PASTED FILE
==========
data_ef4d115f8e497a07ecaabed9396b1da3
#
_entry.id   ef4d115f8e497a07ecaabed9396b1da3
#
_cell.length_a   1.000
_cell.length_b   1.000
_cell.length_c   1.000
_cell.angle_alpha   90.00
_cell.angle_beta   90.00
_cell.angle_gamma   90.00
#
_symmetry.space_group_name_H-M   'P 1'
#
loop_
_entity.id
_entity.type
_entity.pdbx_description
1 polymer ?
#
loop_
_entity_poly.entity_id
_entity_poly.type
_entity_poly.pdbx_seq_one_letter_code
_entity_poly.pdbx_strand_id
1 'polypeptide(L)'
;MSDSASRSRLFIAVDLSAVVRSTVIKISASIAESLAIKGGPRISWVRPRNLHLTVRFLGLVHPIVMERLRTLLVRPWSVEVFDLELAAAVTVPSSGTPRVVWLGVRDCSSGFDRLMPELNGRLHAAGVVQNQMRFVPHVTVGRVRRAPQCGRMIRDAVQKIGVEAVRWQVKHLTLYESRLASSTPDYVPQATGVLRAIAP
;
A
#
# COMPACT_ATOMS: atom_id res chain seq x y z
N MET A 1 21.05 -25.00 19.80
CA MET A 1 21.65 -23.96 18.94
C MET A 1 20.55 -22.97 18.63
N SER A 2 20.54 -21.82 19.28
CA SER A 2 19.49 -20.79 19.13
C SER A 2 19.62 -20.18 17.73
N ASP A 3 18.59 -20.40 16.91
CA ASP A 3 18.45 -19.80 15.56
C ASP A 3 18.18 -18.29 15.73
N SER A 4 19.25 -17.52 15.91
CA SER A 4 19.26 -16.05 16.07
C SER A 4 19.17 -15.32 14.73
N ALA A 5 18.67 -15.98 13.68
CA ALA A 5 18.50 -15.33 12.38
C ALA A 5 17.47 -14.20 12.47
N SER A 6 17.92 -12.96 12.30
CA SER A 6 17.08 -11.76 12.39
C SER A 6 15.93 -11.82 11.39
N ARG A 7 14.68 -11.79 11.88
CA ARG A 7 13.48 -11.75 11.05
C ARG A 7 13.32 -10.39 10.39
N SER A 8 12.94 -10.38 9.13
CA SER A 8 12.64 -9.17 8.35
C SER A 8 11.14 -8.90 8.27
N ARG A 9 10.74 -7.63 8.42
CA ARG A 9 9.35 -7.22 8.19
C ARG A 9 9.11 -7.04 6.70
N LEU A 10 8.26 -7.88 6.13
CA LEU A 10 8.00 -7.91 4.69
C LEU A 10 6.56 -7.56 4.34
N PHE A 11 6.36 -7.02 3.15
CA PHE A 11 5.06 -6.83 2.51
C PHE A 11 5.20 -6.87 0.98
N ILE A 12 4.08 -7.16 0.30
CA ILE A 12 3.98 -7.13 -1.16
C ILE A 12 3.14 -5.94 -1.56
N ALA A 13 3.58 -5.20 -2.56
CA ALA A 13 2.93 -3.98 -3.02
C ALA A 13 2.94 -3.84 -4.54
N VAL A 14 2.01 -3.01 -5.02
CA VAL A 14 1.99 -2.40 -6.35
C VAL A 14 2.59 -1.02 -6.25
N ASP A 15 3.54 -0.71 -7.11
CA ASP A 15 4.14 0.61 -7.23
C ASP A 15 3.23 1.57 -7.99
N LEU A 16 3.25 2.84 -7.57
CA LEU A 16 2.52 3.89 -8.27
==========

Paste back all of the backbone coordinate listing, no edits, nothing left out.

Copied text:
data_ef4d115f8e497a07ecaabed9396b1da3
#
_entry.id   ef4d115f8e497a07ecaabed9396b1da3
#
_cell.length_a   1.000
_cell.length_b   1.000
_cell.length_c   1.000
_cell.angle_alpha   90.00
_cell.angle_beta   90.00
_cell.angle_gamma   90.00
#
_symmetry.space_group_name_H-M   'P 1'
#
loop_
_entity.id
_entity.type
_entity.pdbx_description
1 polymer ?
#
loop_
_entity_poly.entity_id
_entity_poly.type
_entity_poly.pdbx_seq_one_letter_code
_entity_poly.pdbx_strand_id
1 'polypeptide(L)'
;MSDSASRSRLFIAVDLSAVVRSTVIKISASIAESLAIKGGPRISWVRPRNLHLTVRFLGLVHPIVMERLRTLLVRPWSVEVFDLELAAAVTVPSSGTPRVVWLGVRDCSSGFDRLMPELNGRLHAAGVVQNQMRFVPHVTVGRVRRAPQCGRMIRDAVQKIGVEAVRWQVKHLTLYESRLASSTPDYVPQATGVLRAIAP
;
A
#
# COMPACT_ATOMS: atom_id res chain seq x y z
N MET A 1 21.05 -25.00 19.80
CA MET A 1 21.65 -23.96 18.94
C MET A 1 20.55 -22.97 18.63
N SER A 2 20.54 -21.82 19.28
CA SER A 2 19.49 -20.79 19.13
C SER A 2 19.62 -20.18 17.73
N ASP A 3 18.59 -20.40 16.91
CA ASP A 3 18.45 -19.80 15.56
C ASP A 3 18.18 -18.29 15.73
N SER A 4 19.25 -17.52 15.91
CA SER A 4 19.26 -16.05 16.07
C SER A 4 19.17 -15.32 14.73
N ALA A 5 18.67 -15.98 13.68
CA ALA A 5 18.50 -15.33 12.38
C ALA A 5 17.47 -14.20 12.47
N SER A 6 17.92 -12.96 12.30
CA SER A 6 17.08 -11.76 12.39
C SER A 6 15.93 -11.82 11.39
N ARG A 7 14.68 -11.79 11.88
CA ARG A 7 13.48 -11.75 11.05
C ARG A 7 13.32 -10.39 10.39
N SER A 8 12.94 -10.38 9.13
CA SER A 8 12.64 -9.17 8.35
C SER A 8 11.14 -8.90 8.27
N ARG A 9 10.74 -7.63 8.42
CA ARG A 9 9.35 -7.22 8.19
C ARG A 9 9.11 -7.04 6.70
N LEU A 10 8.26 -7.88 6.13
CA LEU A 10 8.00 -7.91 4.69
C LEU A 10 6.56 -7.56 4.34
N PHE A 11 6.36 -7.02 3.15
CA PHE A 11 5.06 -6.83 2.51
C PHE A 11 5.20 -6.87 0.98
N ILE A 12 4.08 -7.16 0.30
CA ILE A 12 3.98 -7.13 -1.16
C ILE A 12 3.14 -5.94 -1.56
N ALA A 13 3.58 -5.20 -2.56
CA ALA A 13 2.93 -3.98 -3.02
C ALA A 13 2.94 -3.84 -4.54
N VAL A 14 2.01 -3.01 -5.02
CA VAL A 14 1.99 -2.40 -6.35
C VAL A 14 2.59 -1.02 -6.25
N ASP A 15 3.54 -0.71 -7.11
CA ASP A 15 4.14 0.61 -7.23
C ASP A 15 3.23 1.57 -7.99
N LEU A 16 3.25 2.84 -7.57
CA LEU A 16 2.52 3.89 -8.27